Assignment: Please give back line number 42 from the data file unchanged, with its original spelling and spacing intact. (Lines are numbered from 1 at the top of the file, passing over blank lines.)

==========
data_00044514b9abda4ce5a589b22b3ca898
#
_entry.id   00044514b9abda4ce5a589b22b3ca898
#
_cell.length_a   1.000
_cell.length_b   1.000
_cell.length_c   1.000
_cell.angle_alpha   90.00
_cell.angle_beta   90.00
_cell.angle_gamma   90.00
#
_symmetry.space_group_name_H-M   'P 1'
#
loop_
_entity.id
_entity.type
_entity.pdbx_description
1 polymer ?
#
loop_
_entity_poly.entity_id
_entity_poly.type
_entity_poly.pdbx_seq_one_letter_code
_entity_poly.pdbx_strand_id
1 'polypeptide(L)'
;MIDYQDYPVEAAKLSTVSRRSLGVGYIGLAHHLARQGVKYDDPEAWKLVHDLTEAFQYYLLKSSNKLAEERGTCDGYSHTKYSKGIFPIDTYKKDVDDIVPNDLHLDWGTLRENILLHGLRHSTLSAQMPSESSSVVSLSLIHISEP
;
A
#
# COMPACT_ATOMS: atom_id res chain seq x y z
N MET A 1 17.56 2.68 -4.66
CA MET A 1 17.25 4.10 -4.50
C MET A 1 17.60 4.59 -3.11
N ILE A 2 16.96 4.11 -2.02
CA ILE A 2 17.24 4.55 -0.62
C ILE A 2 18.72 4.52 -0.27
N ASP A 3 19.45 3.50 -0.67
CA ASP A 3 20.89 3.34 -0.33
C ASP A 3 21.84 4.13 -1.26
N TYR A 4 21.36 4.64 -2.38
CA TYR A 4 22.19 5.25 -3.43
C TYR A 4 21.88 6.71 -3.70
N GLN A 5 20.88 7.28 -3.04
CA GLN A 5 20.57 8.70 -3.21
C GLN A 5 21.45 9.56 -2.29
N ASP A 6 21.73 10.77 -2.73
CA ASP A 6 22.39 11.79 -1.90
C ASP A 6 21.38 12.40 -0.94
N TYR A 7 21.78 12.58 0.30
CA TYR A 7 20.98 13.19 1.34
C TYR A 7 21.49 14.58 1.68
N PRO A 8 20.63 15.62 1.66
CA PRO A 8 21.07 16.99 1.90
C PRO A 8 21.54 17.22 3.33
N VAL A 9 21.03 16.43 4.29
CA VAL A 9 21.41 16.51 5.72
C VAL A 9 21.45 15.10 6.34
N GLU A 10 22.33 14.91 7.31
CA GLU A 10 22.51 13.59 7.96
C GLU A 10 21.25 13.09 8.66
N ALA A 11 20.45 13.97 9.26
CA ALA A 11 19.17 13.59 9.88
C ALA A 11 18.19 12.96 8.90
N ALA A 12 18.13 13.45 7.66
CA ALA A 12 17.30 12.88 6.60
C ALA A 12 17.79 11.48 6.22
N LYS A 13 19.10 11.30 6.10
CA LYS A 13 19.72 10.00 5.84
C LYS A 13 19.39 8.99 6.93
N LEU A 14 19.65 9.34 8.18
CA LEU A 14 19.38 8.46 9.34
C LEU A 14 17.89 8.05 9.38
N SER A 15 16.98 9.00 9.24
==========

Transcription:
C TYR A 4 21.88 6.71 -3.70